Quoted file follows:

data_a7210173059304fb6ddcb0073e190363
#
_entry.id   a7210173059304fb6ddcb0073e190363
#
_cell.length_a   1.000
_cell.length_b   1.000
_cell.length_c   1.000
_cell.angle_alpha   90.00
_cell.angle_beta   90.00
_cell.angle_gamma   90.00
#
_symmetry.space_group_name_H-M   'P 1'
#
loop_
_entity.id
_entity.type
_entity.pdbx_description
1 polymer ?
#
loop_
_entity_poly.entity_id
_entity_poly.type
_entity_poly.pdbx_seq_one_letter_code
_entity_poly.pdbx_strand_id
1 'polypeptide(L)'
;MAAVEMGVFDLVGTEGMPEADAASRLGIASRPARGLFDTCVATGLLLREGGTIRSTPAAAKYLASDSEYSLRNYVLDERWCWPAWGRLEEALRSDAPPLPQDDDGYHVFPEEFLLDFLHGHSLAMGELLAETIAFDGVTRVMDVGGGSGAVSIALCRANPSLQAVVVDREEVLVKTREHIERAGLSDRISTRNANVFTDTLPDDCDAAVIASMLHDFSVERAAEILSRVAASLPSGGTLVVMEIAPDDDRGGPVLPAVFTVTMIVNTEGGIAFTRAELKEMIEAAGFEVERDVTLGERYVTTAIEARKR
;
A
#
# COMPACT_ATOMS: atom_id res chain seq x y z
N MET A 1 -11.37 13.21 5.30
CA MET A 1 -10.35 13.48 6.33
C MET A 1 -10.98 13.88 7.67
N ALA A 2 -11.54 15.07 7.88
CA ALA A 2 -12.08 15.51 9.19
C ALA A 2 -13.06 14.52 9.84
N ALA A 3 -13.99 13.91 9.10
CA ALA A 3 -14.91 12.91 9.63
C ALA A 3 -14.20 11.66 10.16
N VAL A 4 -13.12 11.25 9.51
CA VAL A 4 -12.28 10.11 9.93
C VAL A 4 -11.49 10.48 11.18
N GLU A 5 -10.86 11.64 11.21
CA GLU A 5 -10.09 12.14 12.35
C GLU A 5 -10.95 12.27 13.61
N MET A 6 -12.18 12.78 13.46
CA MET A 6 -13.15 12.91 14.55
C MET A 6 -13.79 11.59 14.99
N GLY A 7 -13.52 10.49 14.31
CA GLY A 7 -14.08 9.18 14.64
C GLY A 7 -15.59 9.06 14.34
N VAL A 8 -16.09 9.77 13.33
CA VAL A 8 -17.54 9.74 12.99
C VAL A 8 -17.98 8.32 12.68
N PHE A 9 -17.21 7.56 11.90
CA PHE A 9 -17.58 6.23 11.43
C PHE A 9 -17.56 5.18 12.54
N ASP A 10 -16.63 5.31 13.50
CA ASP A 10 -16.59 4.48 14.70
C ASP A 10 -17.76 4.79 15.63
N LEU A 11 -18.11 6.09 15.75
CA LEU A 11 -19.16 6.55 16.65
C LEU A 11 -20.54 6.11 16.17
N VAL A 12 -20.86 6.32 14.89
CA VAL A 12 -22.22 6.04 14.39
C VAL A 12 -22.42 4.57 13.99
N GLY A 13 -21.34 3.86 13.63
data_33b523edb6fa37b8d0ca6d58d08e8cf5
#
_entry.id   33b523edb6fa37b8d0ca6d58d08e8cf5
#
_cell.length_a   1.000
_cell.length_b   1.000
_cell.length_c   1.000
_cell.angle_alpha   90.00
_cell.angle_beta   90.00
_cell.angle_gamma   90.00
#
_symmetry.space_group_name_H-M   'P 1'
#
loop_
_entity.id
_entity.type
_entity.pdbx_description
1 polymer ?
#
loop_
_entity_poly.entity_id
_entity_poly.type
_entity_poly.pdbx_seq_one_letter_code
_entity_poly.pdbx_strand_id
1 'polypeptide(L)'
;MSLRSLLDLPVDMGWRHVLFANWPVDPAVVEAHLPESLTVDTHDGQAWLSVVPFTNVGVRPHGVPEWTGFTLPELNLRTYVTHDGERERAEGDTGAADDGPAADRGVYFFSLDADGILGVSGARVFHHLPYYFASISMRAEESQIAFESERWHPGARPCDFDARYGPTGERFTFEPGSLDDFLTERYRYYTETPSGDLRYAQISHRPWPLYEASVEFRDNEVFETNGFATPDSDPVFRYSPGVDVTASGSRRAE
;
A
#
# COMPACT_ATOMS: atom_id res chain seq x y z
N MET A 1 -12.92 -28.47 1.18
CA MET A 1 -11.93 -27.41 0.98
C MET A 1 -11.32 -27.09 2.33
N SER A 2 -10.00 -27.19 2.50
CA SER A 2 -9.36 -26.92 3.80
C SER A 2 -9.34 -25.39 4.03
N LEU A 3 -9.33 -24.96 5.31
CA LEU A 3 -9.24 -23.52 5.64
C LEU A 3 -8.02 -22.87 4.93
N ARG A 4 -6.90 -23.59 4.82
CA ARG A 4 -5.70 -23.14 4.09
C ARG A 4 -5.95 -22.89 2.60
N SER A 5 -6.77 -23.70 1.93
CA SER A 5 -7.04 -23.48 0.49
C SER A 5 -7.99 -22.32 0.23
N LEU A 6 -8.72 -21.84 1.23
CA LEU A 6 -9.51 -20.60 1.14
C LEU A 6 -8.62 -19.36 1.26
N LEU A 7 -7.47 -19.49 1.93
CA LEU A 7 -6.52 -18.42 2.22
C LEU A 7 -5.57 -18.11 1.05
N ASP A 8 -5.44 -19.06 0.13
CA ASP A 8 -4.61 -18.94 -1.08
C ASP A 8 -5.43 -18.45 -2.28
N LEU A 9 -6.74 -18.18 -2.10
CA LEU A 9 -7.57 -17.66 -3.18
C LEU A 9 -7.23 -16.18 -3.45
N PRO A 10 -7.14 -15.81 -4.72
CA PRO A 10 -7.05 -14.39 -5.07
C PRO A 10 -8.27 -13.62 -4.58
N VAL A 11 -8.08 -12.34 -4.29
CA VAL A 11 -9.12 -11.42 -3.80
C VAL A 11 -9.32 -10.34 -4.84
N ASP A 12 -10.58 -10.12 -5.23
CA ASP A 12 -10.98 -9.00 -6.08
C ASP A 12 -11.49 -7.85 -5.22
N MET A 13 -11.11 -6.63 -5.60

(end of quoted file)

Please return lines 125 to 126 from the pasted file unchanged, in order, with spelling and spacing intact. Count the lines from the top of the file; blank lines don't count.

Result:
N PRO A 10 -7.14 -15.81 -4.72
CA PRO A 10 -7.05 -14.39 -5.07